I’ve also been aware that I’m privileged to be a white male who grew up around computers, and that while my skill with computers is certainly something I’ve contributed to and worked hard to achieve, but given a different time, or place, or parents, I might not be so lucky. I might have been born in 1900, when a computer programmer’s skills might not have been as useful. I was born as a white person, with blond hair to boot, so I haven’t had to deal with oppression from those around me, and I’m well aware that I’m given a much higher benefit of doubt than if I’d been born with a different skin color. I also might have been born as a woman instead of a man, and that might have made my career in technology play out very differently, even given the same set of skills.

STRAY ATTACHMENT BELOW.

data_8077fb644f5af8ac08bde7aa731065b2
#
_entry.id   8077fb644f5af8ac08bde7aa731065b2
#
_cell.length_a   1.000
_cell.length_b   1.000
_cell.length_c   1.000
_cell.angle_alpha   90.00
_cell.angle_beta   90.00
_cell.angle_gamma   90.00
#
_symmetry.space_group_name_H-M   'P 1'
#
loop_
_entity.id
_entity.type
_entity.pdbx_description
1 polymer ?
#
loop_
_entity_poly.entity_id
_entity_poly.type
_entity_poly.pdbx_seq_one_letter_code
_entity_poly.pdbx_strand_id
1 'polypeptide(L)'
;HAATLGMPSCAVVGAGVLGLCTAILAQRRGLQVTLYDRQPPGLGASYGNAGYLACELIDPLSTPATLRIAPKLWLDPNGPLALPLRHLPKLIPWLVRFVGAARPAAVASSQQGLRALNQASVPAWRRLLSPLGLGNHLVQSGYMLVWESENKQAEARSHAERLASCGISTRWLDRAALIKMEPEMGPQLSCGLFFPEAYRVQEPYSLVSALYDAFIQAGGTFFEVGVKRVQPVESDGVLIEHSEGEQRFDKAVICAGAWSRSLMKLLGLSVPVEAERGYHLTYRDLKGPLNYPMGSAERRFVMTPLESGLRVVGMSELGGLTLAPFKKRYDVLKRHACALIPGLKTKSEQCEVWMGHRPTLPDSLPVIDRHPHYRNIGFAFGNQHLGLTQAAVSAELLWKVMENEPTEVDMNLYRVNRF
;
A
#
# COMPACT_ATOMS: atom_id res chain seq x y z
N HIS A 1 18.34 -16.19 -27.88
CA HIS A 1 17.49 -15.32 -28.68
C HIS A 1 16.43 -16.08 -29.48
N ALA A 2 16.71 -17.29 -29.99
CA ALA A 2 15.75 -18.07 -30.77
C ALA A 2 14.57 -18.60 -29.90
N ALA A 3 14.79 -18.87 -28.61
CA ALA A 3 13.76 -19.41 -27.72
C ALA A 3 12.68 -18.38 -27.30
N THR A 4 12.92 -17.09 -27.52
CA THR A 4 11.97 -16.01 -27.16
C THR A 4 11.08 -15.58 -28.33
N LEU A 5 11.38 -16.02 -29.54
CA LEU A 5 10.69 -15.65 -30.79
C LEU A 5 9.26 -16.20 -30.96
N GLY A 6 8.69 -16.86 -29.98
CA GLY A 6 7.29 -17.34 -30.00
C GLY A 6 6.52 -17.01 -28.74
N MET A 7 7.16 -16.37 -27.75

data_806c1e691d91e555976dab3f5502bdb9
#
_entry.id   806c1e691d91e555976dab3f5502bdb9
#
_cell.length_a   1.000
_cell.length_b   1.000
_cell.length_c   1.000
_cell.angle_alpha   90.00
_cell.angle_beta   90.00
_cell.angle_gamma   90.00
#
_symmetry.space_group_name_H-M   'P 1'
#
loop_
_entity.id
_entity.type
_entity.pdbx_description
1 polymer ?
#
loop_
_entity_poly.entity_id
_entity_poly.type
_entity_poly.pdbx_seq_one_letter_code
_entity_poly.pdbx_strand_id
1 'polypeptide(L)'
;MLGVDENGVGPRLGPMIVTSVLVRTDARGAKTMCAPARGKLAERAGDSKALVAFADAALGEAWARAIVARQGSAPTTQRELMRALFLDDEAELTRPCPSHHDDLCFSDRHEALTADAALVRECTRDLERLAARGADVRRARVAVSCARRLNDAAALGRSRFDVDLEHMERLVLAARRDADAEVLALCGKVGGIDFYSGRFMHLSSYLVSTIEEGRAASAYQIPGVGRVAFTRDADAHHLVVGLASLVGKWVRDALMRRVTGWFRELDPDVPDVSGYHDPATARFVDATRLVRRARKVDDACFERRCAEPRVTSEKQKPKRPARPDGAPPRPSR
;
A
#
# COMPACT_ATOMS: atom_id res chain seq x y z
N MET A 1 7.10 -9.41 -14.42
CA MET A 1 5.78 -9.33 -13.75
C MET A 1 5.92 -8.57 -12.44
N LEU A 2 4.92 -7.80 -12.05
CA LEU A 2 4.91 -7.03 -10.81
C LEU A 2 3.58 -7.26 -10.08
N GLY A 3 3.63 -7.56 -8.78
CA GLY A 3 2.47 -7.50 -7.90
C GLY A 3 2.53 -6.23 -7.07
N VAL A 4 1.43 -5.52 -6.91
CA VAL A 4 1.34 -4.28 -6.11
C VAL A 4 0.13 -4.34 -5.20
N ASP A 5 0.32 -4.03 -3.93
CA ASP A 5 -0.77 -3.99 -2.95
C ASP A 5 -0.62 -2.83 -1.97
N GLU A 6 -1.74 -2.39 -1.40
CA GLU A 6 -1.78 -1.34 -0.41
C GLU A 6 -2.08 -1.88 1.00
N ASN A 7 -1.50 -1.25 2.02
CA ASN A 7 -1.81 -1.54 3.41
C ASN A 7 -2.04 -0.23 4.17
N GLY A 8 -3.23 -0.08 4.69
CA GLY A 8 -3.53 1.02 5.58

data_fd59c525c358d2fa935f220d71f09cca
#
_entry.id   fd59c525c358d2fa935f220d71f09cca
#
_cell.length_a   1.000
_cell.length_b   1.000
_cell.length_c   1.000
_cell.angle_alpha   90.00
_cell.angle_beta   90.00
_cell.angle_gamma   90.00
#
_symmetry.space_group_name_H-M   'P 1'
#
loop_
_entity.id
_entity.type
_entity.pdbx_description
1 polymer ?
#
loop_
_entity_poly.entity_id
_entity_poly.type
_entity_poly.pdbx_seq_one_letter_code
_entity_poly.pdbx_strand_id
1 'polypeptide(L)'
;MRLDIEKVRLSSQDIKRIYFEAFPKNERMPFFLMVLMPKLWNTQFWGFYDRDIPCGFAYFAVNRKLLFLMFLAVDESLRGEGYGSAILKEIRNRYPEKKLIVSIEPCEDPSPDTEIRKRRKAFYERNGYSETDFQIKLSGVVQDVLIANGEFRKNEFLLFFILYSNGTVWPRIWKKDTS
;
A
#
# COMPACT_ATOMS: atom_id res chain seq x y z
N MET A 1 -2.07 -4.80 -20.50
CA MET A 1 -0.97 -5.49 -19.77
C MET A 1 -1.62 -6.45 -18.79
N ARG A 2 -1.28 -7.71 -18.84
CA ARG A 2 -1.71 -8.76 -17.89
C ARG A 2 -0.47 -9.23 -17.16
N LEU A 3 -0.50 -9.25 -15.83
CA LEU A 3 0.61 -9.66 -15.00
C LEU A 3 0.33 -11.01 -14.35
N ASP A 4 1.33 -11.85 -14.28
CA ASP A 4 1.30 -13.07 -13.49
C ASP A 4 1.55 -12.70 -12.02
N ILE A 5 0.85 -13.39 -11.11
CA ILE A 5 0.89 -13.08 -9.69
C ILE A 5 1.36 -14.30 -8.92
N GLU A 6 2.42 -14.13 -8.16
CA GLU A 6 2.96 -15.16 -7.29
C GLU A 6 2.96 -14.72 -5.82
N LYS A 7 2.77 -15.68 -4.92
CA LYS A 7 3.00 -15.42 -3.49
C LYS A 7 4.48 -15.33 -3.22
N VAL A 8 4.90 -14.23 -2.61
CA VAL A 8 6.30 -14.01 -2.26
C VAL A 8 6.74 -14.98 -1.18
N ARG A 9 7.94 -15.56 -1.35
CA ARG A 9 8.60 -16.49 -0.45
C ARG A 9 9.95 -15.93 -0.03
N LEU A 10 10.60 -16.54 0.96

I don’t want to give the impression that I don’t feel like I have contributed to my own success, I do feel like I play a large role in it, but I’m also well aware that given a number of different circumstances that could have played out, that luck also played a very large in my success. This awareness also tends to drive my own generosity (I’m not claiming to be a particularly generous individual here, but I do try and be generous within my own capabilities, and I’m talking about what drives that generosity). I firmly believe that a rising tide lifts all boats, that very few things that we do in life are zero sum. I also believe that if I can contribute to my neighbors doing well, than that improves their lives, and mine as well. I get to live on a nicer street, and I have a good relationship with them, and I can, with some degree of confidence, rely on their own good will when I need help. I recently asked my neighbor to help me move a heavy desk upstairs, and I’m sure he obliged because he’s a nice guy, but he also obliged because I try and be a good neighbor. If he asked me to do the same, I wouldn’t hesitate to help him out either.